Words and meanings

During the COP26, thousands of documents appeared on the United Nations Framework Convention on Climate Change (UNFCCC) website, which included reports, statements and proposals relating to COP26. It would take an army of lawyers to scour through the text of these documents and make sense of them. Most of them are submissions made by a range of governments, corporations and corporate-funded platforms as well as civil society organisations.

It was clear from the first day of COP26 that the focus of achieving “net zero” carbon emissions by 2050 was going to be on coal and not on all fossil fuels. Right through the negotiations, this was the fault line, with the Western countries – which are largely non-coal reliant – putting the emphasis on coal – which is used mainly in the Global South, with India and China in the lead. To make the COP26 about coal allowed fossil fuel use in general (including oil and natural gas) to receive a breather. While pressure mounted to cut subsidies for fossil fuels, the Global North was able to gather consensus that only “inefficient” subsidies would be cut with no timetable provided for these cuts. Sommaruga, who spoke so forcefully against the phrase “phase down” when it came to coal, said nothing regarding the allowance for “efficient” subsidies to underwrite fossil fuel use. It is far easier to blame India and China for their reliance on coal than to agree to phase down all fossil fuels.

Climate finance

On 15 November, China’s Foreign Ministry spokesperson Zhao Lijian said that China “attaches high importance to energy transition”. But he specified that there are some issues that need to be looked at before that. First, no energy transition can take place without awareness that “not everyone has access to electricity and energy supply is not adequate”. Cutting coal tomorrow will condemn billions of people to a life without electricity (about 1 billion people still have no electricity connection, with most of them living in the Global South). Second, Zhao said, “We encourage developed countries to take the lead in stopping using coal while providing ample funding, technological and capacity-building support for developing countries’ energy transition.” The developed countries had agreed to fund the Green Climate Fund to the tune of $100 billion per year by 2020, but the actual amounts disbursed have been far smaller. No agreement on finance was reached at the COP26. “We need concrete actions,” said Zhao, “more than slogans.”

Glasgow’s COP26 was filled with corporate executives. They swarmed the hotels and the restaurants, holding private meetings with government leaders and with Prince Charles. The International Chamber of Commerce told governments to “wake up”, while the United States Business Roundtable said that “the private sector cannot shoulder the burden alone”. The implication here is that the corporations are on the right side of the climate discussion, while the governments are being hesitant. But this is partly the work of the spin doctors. Most corporations that have made “net zero” pledges have done so in a non-binding way and without a timetable. At the conclusion of the conference, it seemed that neither the powerful governments nor their corporations were willing to tie their hands to a real agreement to mitigate the climate crisis.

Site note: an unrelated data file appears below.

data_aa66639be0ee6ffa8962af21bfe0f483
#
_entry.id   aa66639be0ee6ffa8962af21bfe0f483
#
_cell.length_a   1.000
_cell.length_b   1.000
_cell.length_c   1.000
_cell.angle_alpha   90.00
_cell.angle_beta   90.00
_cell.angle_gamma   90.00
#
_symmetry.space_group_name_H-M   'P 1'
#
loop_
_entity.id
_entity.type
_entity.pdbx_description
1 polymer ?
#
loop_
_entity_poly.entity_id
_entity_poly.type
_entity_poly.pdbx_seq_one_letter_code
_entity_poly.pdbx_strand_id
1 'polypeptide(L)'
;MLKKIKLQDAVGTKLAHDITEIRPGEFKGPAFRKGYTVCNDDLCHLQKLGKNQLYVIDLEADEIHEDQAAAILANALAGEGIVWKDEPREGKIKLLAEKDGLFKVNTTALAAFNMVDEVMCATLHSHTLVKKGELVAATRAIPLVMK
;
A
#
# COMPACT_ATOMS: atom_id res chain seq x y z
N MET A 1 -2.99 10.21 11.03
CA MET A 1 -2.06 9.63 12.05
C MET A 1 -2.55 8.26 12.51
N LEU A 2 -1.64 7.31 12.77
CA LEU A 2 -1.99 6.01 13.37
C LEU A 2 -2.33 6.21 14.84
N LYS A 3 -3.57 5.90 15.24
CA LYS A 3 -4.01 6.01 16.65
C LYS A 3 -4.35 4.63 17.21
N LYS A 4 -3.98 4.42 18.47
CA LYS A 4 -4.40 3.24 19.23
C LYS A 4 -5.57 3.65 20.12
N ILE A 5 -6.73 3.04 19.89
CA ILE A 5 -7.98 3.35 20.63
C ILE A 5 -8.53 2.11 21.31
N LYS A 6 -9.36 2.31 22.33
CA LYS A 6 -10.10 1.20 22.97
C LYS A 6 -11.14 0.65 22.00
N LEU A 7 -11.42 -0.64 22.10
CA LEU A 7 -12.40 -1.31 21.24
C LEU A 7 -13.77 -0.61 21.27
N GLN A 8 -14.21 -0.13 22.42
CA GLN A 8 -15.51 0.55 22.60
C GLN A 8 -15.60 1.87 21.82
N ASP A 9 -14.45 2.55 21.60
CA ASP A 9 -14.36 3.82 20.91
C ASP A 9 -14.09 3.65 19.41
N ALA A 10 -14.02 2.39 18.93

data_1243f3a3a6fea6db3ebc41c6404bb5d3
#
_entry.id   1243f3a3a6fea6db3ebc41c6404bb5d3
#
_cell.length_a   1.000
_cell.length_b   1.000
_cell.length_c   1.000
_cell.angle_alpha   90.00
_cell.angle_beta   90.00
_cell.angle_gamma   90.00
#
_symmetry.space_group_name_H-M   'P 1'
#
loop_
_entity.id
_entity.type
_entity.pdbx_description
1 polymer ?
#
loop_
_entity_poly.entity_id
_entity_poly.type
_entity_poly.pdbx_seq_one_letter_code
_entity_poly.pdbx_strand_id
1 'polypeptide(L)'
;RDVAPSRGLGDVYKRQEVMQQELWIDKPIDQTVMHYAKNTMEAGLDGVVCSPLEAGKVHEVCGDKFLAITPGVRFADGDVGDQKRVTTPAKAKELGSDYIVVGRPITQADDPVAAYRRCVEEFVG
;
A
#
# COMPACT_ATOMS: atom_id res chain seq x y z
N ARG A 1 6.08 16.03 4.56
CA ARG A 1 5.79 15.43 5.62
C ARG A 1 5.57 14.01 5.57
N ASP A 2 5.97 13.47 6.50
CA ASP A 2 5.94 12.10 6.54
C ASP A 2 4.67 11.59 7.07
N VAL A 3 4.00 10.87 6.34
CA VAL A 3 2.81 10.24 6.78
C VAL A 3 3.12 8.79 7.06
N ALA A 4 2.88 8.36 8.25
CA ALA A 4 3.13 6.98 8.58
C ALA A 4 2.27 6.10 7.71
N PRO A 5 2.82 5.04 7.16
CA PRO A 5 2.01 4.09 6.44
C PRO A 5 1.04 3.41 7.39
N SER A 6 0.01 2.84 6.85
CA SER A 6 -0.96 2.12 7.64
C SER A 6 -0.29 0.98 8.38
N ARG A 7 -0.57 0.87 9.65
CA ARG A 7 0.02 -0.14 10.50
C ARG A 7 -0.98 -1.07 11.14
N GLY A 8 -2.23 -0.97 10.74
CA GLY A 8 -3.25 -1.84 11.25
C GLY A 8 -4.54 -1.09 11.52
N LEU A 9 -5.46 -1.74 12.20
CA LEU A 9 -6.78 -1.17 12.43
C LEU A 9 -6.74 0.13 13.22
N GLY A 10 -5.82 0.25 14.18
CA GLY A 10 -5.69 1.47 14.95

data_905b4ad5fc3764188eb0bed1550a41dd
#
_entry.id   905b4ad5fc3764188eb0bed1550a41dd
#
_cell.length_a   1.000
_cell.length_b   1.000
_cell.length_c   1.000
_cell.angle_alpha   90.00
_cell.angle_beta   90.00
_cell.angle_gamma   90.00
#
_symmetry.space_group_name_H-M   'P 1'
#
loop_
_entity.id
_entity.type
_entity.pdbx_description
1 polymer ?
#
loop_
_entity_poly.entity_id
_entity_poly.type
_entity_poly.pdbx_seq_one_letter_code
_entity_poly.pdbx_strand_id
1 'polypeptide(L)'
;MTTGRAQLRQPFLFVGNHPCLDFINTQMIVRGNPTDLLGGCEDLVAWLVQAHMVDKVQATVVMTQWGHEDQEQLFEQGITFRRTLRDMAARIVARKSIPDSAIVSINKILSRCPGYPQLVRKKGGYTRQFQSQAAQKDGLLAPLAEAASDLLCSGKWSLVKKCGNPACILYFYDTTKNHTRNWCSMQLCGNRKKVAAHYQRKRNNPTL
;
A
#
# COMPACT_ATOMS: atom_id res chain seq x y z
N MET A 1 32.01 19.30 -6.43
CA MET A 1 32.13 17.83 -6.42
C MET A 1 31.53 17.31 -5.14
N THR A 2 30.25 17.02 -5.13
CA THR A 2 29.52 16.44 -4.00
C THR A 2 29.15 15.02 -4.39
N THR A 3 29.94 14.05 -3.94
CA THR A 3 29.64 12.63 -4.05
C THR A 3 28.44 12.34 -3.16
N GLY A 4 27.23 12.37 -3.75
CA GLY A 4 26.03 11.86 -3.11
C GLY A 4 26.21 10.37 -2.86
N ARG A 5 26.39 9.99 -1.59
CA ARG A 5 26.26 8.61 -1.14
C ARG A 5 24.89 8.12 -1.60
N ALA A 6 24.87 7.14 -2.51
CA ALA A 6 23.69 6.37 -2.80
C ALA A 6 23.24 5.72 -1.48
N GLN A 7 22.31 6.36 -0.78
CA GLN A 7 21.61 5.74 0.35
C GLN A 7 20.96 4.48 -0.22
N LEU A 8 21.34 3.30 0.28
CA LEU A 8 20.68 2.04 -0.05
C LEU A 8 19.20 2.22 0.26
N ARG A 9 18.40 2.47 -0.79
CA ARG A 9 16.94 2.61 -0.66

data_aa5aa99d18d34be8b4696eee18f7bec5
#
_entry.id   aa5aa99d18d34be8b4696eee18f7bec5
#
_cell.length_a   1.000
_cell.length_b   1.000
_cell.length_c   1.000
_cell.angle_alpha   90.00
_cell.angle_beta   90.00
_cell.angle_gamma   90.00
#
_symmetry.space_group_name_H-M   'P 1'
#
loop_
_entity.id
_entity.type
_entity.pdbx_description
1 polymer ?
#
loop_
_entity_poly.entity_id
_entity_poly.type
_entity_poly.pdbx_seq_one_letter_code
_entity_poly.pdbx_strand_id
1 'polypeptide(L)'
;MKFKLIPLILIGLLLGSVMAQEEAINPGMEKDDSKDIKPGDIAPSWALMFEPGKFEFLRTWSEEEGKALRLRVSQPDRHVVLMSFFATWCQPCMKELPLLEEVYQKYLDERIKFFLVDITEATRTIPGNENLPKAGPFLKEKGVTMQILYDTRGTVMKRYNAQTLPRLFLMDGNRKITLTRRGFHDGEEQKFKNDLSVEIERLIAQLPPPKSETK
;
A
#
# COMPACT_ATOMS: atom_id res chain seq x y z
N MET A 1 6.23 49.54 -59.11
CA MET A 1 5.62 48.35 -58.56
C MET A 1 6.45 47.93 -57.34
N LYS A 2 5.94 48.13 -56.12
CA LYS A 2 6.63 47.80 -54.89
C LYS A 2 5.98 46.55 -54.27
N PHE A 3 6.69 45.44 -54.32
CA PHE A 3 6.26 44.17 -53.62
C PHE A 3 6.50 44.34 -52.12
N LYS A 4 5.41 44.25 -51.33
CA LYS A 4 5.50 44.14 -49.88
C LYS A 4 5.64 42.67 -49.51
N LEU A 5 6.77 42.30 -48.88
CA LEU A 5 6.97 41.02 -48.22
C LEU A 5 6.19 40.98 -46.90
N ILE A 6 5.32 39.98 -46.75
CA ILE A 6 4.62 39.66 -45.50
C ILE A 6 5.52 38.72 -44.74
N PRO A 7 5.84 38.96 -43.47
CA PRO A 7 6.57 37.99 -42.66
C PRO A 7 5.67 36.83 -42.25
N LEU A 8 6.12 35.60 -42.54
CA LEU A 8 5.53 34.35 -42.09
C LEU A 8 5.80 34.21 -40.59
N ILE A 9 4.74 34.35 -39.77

People’s Summit

Just a few blocks down from the grand halls of the official summit, people’s movements, Indigenous organisations, trade unions, youth groups, migrant groups, environmental organisations and many more met as part of the People’s Summit for Climate Justice from 7 to 10 November. Their message was simple: corporations and their pliant governments would not do the job, so people need to find a way to set the agenda “for system change”. The more than 200 events organised as part of the People’s Summit addressed a range of topics, from the role of militarism in emissions to building a global Green New Deal, and even holding a People’s Tribunal to put the ineffective UNFCCC on trial.

Emotions at the People’s Summit oscillated from excitement over being together in the streets after nearly two years of confinement owing to Covid-19, to dread at the imminent disappearance of the low-lying island states. Participants from Tuvalu and Barbados talked about the impact of the inaction by the Global North as they see their islands disappear, their homes flood and their present vanish. “Why are you asking us to compromise on our lives?” asked Mitzi Jonelle Tan, a climate activist from the Philippines and spokesperson for Fridays for Future.

The People’s Tribunal called for the disbanding of the UNFCCC and its reconstitution from the ground up as a Climate Forum that does not allow the polluters to make the decisions. This newly constituted Climate Forum would demand meaningful financing for a green transition as well as an end to the plunder of natural resources and to wars of aggression.

Asad Rehman of War on Want spoke to the presidency of COP26 with words that resonated far from Glasgow: “The rich have refused to do their fair share, more empty words on climate finance. You have turned your backs on the poorest who face a crisis of Covid, economic and climate apartheid because of the actions of the richest. It is immoral for the rich to talk about the future of their children and grandchildren when the children of the Global South are dying now.”

Beyond pledges and promises to specific plans with benchmarks and accountability

A brief summary

The current status is well illustrated by today's news. According to the Washington Post,

“President Biden, speaking at a global climate summit three weeks ago, called the planet’s warming a “threat to human existence as we know it,” urging the world’s nations to slash the use of fossil fuels and adding, “Action and solidarity, that’s what’s required.”